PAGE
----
Statistical Analyses

Statistical analyses were performed using R version 3.6.3. First, we performed a nonresponse analysis, comparing children included in our study with those excluded due to lack of sufficient outcome data on several variables including sex, ethnicity, educational level of the mother, as well as prenatal stress scores. For our main analyses, we examined associations of the cumulative prenatal stress scores (total score and individual domain scores in separate models) with the sleep problems scores and sleep duration at each time point separately. In addition, we used a Linear Mixed Model with a random intercept and a random effect for age, to examine associations between prenatal stress and trajectories of sleep problems and sleep duration over time. Two main models were constructed: Model 1) adjusted for child’s sex, age and ethnic origin; and Model 2) additionally adjusted for maternal smoking during pregnancy, parity, and gestational age at birth. To test potential underlying mechanisms, two additional models were constructed both building on model 2: Model 3) additionally adjusted for postnatal depressive symptoms of the mother (as potential postnatal mediator) and father; and Model 4) testing effect modification, i.e., an interaction between prenatal stress and PRSinsomnia (in sleep problems analyses), or with PRSSleep Duration (sleep duration analyses). Two sensitivity analyses were also performed to assess potential selection bias. First, we reran all analyses in a sample with complete outcome data (n = 2,598), to evaluate whether the multiple imputation technique influenced the results. Second, main analyses were rerun in the subsample with available genetics data (n = 2,063), to evaluate the consistency and whether findings on gene-by-environment interaction can be generalized to the full sample.

Results

Sample Characteristics

Our sample was evenly spread across the sexes (50.7% girls), and 71.5% of the population was of Dutch origin. Largest proportion of the mothers were highly educated, and their depressive symptoms’ score at three years postpartum ranged between 0 and 3.66 (mean = 0.12, SD = 0.31). Children’s sleep duration decreased from 14.7 ± 3.0 h per 24 h at 2 months to 12.6 ± 1.1 at 3 years of age. Sleep problems also declined over time (Table 1). The sample included in this study was more likely to be Dutch (66% vs. 38%, p < 0.001) than those with no data on sleep outcomes, and mothers of the included children were more likely to highly educated (51.0% vs. 34.6%, p < 0.001) and experienced less stress during pregnancy (4.4 ± 3.8 vs. 6.6 ± 4.7, p < 0.001).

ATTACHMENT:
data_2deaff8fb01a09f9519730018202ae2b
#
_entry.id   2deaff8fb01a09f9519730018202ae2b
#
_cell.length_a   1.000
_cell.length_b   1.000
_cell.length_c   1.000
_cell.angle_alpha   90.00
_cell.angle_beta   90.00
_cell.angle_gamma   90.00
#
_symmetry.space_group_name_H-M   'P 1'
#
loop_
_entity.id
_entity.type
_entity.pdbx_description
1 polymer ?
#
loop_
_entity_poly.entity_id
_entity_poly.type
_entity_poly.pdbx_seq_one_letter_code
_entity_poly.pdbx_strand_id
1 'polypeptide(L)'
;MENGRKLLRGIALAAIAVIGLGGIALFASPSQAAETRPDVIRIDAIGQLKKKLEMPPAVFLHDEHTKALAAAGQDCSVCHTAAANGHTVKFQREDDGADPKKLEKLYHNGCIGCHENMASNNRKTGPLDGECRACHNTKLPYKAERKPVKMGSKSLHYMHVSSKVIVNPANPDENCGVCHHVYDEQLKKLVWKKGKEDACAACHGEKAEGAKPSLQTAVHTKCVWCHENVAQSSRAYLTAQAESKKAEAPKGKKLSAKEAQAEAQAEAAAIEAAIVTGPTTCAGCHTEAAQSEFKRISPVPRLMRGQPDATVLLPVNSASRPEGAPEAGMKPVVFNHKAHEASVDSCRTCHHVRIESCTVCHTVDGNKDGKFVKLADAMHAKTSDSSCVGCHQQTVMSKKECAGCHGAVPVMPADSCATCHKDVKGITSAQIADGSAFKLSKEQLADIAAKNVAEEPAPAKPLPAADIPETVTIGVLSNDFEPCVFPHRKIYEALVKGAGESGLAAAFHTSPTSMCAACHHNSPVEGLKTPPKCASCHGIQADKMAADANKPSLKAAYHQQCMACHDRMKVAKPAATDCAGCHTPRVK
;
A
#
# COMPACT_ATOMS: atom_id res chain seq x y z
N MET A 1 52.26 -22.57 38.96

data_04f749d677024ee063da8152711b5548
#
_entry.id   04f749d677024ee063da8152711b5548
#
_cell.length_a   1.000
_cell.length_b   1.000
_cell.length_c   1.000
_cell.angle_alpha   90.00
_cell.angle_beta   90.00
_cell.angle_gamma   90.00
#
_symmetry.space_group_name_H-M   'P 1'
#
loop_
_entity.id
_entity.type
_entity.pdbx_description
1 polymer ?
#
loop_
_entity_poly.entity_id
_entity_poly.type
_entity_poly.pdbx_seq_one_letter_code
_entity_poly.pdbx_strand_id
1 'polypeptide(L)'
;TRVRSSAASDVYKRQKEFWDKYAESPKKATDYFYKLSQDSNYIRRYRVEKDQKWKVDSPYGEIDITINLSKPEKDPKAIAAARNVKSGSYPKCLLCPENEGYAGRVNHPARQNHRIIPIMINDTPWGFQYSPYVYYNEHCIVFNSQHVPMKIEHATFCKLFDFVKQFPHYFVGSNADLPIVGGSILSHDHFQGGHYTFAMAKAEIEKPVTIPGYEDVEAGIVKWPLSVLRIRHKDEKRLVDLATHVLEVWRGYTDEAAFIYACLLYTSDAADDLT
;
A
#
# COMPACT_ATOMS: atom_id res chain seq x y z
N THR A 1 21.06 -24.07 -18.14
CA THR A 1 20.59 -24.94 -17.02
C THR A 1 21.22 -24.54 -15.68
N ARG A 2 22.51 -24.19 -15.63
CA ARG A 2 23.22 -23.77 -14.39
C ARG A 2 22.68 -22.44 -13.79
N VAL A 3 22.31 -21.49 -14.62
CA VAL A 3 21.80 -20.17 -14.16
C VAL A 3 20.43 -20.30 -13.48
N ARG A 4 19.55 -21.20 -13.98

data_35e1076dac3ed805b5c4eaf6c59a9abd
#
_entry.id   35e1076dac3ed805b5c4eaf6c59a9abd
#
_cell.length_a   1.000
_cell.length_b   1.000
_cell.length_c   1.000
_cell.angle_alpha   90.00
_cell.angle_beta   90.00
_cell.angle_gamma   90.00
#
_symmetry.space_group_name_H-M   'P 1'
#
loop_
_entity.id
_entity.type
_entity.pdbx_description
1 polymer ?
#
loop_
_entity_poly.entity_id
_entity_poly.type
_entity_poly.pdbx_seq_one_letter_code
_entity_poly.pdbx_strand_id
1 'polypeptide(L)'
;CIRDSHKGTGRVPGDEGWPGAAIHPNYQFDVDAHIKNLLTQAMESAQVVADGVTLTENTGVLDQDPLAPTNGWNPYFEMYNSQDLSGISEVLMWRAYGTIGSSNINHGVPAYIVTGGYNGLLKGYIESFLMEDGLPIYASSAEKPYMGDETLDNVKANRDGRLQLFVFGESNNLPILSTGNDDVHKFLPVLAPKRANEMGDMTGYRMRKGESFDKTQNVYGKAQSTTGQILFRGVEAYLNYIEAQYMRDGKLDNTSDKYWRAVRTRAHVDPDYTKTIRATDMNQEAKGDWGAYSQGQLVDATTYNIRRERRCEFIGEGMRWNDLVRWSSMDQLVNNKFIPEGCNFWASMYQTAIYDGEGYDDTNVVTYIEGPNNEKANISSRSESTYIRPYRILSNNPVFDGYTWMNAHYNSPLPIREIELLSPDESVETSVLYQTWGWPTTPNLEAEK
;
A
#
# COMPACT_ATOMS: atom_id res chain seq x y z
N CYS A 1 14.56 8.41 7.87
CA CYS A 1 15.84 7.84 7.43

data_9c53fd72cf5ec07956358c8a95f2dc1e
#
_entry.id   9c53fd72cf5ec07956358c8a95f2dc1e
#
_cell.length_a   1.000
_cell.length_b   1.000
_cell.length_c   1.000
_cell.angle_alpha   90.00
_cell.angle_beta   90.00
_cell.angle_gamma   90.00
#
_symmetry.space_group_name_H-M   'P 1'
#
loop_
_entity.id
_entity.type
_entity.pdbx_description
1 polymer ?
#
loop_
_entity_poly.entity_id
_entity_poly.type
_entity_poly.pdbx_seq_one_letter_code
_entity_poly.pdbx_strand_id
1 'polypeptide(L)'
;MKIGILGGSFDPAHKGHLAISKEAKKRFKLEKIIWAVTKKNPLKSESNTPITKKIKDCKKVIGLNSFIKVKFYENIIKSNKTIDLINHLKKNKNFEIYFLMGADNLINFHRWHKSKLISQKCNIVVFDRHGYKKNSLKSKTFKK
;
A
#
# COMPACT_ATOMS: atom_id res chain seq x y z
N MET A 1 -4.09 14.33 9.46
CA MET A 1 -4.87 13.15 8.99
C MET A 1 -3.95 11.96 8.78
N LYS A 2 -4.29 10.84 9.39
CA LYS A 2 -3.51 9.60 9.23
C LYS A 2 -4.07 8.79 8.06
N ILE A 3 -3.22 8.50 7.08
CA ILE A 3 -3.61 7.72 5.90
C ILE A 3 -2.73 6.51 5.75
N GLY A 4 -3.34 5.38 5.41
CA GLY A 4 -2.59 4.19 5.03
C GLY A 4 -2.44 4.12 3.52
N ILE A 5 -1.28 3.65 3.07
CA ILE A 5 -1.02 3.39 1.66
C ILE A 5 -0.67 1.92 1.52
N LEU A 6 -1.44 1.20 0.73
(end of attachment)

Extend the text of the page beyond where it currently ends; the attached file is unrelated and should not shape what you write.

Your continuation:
Table 1
Sample Characteristics
Characteristic (N = 4,930)
Estimate
Sex, % girls
50.7
Ethnic Origin
 
Dutch, %
71.5
Other-Western, %
9.2
Other-non Western, %
24.5
Gestational age at birth
39.9 (1.7)
Prenatal Stress Score
 
Life Events
1.8 (1.5)
Contextual
0.9 (1.3)
Parental
0.5 (0.6)
Interpersonal
1.5 (2.2)
Sleep problems, score
 
2 months
2.6 (1.8)
1.5 years
1.6 (1.9)
2 years
2.5 (2.2)
3 years
1.5 (1.8)
6 years
1.0 (1.5)
Sleep duration, hours
 
2 months
14.7 (3.0)
2 years
13.4 (1.1)
3 years
12.6 (1.1)
Maternal Characteristics
 
Educational Level
 
Low, %
42.6
Medium & High, %
54.7
Depressive symptoms at 3 years postpartum, score
0.12 (0.31)
Parity, % first born
57.6
Partnership status, single %
8.4
Numbers represent percentages or mean (SD)

Prenatal Stress and Sleep Problems Across Early Childhood

Higher total prenatal stress was associated with more sleep problems across all time points between 2 months and 6 years of age (Table 2). Standardized effect estimates ranged between 0.21 (95%CI: 0.14 – 0.27) at 2 months to 0.45 (95%CI: 0.38;0.53) at 2 years, indicating small associations that persist over time. Associations between prenatal stress and sleep problems were present across different domains of stress (life events, contextual, parental and interpersonal stressors) and child’s sleep at different ages, with the exception of parental stressors (e.g., teenage or single parenthood) which were not associated with sleep problems at 2 months (B = 0.18, 95%CI: -0.02;0.10), but were related to more sleep problems from 1.5 years onwards. Longitudinal models, however, indicated that prenatal stress did not have an effect on the trajectory of sleep problems across time (Online Resource 2: Supplement Table 1, interactions between prenatal stress (domain) scores and age on sleep problems all p > 0.05). Controlling for additional covariates in Model 2 or for postnatal depressive symptoms of the mother and father in Model 3 did not materially change the effect estimates in any model (data not shown).